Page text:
Me now--*secret smile* "Don't worry you will, just not the way you think. So here's what I want you to hold on to--those dreams you're hiding about writing, having a family, trying new things--it's going to happen. Don't rush it, enjoy the journey.  And while you're out there making your mark, don't forget who you are, not who you want everyone to see, who you are. The only person who has to accept you, is the one staring back at you from the mirror."  *Goes to leave*

Young me--*anxious and worried* "Wait, can I ask you something?"

Me now--"You can ask, but I might not answer."

Young me--"Is it worth it?"

Me now--"Hell, yeah it is. Every damn moment is worth it."

MARY WAIBEL, author

I'd tell myself it's okay not to have all the answers. It's okay to change your mind about what you want to do in the future (heck, by the time you hit 35, you won't even be working in the same profession as what your degree is in, and that's okay, too.)  Don't get hung up on the guys, there is one out there for you, and he's awesome. Have fun, try new things, and live life to the fullest.



To my younger self, "Remember and never forget, money is everything. Money makes all things possible. This is not a cynical attitude or belief. It is reality. In your distant unemployed future, the Army's Defense Finance and Accounting Service will sit on your paperwork proving they owe you 3-months retirement backpay, because they can. You will become destitute, borrowing hundreds of dollars from family and friends just to survive. Because you will be unemployed and have no money you will not be able to lend a hand to your future homeless grandchildren in Hawaii who will be spending their second night in the family van, after the engine caught fire. The third night your future grandchildren, ages 2, 4, and 5 years old, along with two older siblings, will finally have a place in a homeless shelter. So NEVER, NEVER, NEVER forget, money is everything, and money makes all things possible."



What would I tell my younger self?

Keep on writing even if you're not selling at the moment and maybe won't sell anything for quite a while.  It's telling the story inside you that's important.  Besides, the only way to learn how to write really well is by writing.

I'd say to get that day job and do your utmost in it.  Never slight your family and friends, animals included.  Use your spare time to write.  The discipline you'll acquire will be invaluable in every aspect of your life.

Daydream about those wonderful things you know you are not likely to have.  Work for those dreams that can be achieved, even those that seem far beyond you at the moment.

Keep yourself open to love, and never lose the wonder and excitement of the creation around you.




At 13, I was dealing with a lot of emotions, mostly about how I could appear cool and still do the things that I enjoyed – reading outside what girls were expected to read and what I wanted to read, and writing stories. I’d tell my younger self to ignore the rest of the world and do what felt good, to reach for the stars no matter what others thought. To develop a persona that was completely me instead of trying to be like everyone else. Whether or not I listened to myself is up for grabs. Back then, being part of a group was pretty important, but so were my dreams.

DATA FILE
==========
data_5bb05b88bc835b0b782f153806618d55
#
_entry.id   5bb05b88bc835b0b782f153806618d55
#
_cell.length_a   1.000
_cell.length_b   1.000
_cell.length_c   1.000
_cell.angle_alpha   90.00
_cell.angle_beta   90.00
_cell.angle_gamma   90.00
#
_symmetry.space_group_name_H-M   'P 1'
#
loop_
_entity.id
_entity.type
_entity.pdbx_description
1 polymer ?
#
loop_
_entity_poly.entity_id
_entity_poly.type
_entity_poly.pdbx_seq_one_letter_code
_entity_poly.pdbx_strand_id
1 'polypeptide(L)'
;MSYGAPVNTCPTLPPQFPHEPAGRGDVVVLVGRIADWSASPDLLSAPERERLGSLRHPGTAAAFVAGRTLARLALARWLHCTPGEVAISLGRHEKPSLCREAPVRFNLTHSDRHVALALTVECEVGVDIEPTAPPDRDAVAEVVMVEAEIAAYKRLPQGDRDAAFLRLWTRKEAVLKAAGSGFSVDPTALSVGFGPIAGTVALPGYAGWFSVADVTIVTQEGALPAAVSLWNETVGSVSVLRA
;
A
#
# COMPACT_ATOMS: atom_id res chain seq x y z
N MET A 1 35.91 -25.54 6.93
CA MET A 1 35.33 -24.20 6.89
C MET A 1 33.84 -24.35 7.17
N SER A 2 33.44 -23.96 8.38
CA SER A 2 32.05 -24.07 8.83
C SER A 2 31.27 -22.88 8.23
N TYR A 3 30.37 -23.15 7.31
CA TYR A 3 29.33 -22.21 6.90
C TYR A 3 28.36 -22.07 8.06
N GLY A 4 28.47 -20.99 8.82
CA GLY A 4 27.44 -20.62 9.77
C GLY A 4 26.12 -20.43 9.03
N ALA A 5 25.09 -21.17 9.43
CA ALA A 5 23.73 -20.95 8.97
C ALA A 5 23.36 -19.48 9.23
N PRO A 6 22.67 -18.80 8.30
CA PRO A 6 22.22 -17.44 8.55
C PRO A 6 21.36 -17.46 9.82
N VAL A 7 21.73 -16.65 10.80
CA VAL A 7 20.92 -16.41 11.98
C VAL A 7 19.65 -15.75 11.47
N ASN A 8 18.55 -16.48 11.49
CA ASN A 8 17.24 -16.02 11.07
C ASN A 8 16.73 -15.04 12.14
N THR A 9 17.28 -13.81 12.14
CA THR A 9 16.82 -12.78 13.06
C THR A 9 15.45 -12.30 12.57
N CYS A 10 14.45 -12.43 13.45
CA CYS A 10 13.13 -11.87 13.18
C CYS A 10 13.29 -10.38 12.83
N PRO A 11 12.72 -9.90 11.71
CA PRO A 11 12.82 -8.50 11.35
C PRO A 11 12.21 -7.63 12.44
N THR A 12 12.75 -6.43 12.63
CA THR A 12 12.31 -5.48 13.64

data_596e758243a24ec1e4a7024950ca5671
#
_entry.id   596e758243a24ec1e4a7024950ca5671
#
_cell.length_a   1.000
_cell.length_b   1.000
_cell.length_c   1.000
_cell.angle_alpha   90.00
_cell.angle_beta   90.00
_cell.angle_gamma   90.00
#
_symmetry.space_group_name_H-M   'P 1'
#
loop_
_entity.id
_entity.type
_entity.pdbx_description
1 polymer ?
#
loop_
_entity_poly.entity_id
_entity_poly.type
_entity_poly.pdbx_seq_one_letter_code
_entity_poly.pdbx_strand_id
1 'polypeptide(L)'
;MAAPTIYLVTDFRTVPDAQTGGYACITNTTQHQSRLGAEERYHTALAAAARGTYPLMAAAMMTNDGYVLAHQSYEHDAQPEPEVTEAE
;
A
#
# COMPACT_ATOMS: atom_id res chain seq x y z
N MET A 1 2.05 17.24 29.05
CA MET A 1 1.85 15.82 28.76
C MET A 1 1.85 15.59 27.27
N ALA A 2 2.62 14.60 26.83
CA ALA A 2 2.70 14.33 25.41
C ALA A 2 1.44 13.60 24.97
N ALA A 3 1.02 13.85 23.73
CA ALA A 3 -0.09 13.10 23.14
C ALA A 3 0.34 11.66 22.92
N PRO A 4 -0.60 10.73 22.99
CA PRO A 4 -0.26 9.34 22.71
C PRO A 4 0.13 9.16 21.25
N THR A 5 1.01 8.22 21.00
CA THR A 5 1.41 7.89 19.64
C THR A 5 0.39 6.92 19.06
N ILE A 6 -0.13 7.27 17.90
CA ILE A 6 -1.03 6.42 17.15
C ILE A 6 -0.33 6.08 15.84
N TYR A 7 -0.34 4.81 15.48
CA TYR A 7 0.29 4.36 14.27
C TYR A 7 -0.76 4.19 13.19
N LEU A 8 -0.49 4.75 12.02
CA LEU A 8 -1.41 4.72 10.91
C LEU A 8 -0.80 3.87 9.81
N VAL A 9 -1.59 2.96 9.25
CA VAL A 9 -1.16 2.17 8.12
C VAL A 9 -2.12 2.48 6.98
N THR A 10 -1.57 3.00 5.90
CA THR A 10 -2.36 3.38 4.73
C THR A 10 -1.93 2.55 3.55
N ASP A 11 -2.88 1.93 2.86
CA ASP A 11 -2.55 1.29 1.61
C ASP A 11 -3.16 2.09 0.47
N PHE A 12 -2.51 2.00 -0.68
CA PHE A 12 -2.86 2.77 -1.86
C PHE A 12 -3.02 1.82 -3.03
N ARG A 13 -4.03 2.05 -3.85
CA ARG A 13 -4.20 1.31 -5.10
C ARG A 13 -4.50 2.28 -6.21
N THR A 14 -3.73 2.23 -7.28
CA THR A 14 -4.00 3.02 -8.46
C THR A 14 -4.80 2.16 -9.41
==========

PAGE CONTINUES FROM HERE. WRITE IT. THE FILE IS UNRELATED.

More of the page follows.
Comments to myself at 17.

You are thin. You don’t have to lose weight now. Enjoy.

Love yourself. You’re not perfect, but you’re never going to be perfect. What you can be is the very best YOU in the world.

You have many lives ahead of you. Enjoy each one. Even those that seem a mistake at the time. You’ll learn from those mistakes and be able to help others from them.

People are going to love you. Don’t fear that you’ll be alone or unloved.

Don’t be afraid to try. Even if you don’t make it, you’ll learn and grow from the experience.

Working hard is important, but so is playing hard. Don’t work all the time. Remember, you don’t have to be perfect.

Oh, the places you will go. The people you will meet. What a life you have ahead of you! More blessings than you can imagine!





Dear reader, thank you again for joining us and we’d love to hear from you. Keep smiling and have a fun week. Never stop believing. See you next Sunday…nothing better than being cozy in bed with some Musings.

If you have a question or comment you’d like us to muse upon, do not hesitate to contact me Christine Steeves-Speakman  at MuseChrisChat@gmail.com



10 comments:

Kim Baccellia said...

Missed this but my own stories I'd tell my teen self are posted on Dear Teen Me site. http://dearteenme.com/?cat=300

ChrisChat said...

Thanks for the link, Kim. Something's clicking in my memory, but I can't quite pull it up.

Meg Amor said...

Argh. Left a comment and it disappeared. Anyway. In short - fabulous. So Inspiring. Great questions Chris. I love these. And love the piccie of you too. :-)

Aloha Meg. :-)

lionmother said...

As I read all these comments it seems most of us are thinking the same way. If only I could have talked to myself at those ages I wonder if I would be the person I am today. Maybe having to work through these issues has made us writers. I really enjoyed reading everyone's thoughts. Thank you for doing this, Chris!!!

Mary Waibel said...

What wonderful comments to our young selves. I loved reading what you all shared.

Thanks for putting this all together, Chris!

ChrisChat said...

More than welcomed...but it's nothing without the sharing of everyone. Yes, we do seem to have the same message...hmmm, have an idea ;)

Susan Bernhardt said...

These are great comments and I agree with many of them. It is never too late to do anything. Being an flight attendant, Meg. I been on planes with flight attendants much older than you.

Money is important. There is no getting around that. That's being honest. I could make many other comments.

I've been incredibly busy I should have found the time to answer this.

I would have said, don't worry about what anyone else thinks. March to the beat of your own drummer. Study more. Be your own person.

Thank you, everyone here. Great posts.

Susan Bernhardt

Jami Gray said...

Awesome question, Chris and some really fantastic answers from everyone.

Marsha said...

Gosh y'all, these are excellent! We should put them together in a flyer to share with middle school counselors. Maybe I wouldn't have listened if I'd read all this back then, but maybe I would've and not been so uptight. These are truly wonderful sentiments.
And the thing for young people to learn from our comments? We've all survived and grown from our experiences! They'll be able to, too. Thanks, Chris. This is a real keeper. I'm sharing.

Mike said...

Well, since I didn't start really writing until age 45, I'd probably tell myself to get on it sooner!